Amid reports of increased clashes between Vietnamese and Chinese forces along their shared border, on 3 November 1978 Vietnam and the Soviet Union signed a treaty of friendship, further strengthening the ties between the two
Seen together with Vietnam’s recent membership in COMECON, the binding economic organisation under the aegis of the Soviet Union, the treaty of friendship further antagonised the growing deterioration between Chinese and Vietnamese relations.
On 4 November, The Washington Post reported the signing of the treaty of friendship at the Kremlin as a televised event filled with joy and good cheer, showing Leonid Brezhnev, Alexei Kosygin, Vietnamese Communist Party Leader Lê Duẩn and Premier Phạm Văn Đồng “embracing, smiling and drinking champagne toasts.” At the party, Leonid Brezhnev was quoted as saying that it was “predictable that [the pact] will be resented by those who do not like friendship between Moscow and Hanoi,” adding, “the treaty has already become a political reality and whether they want it or not they will have to reckon with this reality.” The strongly worded ultimatum was clearly aimed at China and their increasingly stronger ally, America.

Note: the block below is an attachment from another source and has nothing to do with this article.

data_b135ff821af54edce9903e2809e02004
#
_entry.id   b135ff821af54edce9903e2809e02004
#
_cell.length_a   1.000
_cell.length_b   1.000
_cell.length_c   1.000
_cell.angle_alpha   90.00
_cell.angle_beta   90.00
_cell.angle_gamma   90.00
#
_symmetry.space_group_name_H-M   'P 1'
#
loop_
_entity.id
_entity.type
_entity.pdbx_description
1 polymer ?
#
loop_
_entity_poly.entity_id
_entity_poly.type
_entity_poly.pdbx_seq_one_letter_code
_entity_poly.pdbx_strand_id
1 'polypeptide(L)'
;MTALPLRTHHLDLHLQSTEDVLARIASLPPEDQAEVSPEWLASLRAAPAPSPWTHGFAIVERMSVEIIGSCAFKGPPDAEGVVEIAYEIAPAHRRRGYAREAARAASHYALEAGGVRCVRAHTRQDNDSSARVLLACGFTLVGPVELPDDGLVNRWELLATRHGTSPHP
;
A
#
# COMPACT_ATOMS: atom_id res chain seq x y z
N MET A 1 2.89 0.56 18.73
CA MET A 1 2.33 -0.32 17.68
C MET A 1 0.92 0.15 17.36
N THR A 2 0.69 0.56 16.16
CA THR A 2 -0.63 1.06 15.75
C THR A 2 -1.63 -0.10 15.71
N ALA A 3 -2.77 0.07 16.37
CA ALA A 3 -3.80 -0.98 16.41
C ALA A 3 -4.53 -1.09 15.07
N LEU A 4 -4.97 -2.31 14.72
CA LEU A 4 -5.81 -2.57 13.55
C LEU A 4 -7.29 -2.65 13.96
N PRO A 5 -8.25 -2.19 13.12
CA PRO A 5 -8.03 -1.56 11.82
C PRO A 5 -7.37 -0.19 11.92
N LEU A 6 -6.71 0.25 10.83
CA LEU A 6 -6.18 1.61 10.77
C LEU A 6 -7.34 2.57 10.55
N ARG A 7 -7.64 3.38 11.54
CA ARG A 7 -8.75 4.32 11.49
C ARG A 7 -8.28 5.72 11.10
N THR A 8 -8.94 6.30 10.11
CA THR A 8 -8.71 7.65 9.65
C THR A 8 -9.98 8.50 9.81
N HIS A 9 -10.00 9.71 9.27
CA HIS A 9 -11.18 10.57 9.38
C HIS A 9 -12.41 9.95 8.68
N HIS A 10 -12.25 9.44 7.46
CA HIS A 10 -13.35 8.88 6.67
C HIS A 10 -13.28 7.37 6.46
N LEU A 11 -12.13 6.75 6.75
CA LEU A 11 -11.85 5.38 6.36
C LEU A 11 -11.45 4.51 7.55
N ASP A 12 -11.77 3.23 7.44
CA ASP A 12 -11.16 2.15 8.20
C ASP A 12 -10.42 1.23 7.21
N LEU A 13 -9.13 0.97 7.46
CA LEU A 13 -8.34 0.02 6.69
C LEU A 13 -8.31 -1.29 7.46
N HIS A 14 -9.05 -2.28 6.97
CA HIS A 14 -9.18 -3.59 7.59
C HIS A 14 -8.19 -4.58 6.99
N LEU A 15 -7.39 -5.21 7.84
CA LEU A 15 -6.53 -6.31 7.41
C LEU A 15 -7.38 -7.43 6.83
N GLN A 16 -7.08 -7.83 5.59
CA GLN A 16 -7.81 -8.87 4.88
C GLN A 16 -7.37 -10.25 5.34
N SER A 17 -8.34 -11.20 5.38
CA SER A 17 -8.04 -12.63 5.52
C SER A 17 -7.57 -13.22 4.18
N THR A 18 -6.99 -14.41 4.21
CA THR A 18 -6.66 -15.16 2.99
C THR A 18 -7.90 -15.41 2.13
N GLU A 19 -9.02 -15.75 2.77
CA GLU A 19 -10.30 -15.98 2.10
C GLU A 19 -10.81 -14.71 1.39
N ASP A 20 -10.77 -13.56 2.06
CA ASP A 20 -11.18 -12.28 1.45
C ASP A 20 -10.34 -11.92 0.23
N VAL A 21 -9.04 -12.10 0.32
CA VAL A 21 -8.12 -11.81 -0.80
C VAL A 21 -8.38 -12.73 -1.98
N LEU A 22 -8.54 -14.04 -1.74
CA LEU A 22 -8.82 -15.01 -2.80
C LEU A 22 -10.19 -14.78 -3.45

Vietnamese Communist Party Leader Lê Duẩn also made Vietnam’s position clear, quoted by the Soviet Union’s press agency, Tass, declaring that China was “establishing a new alliance with imperialism and fascist hangers-on, an alliance against the socialist system and the movement of national independence.” He was also quoted as saying China was “pursuing a fiercely hostile policy against Vietnam.”
As well as a treaty of friendship, Vietnam and the Soviet Union also signed economic and technical agreements that meant millions of rubles in future aid to Hanoi. Specifically, the Soviet Union agreed to improve strategic railroad links between Hanoi, Haiphong and Ho Chi Minh City.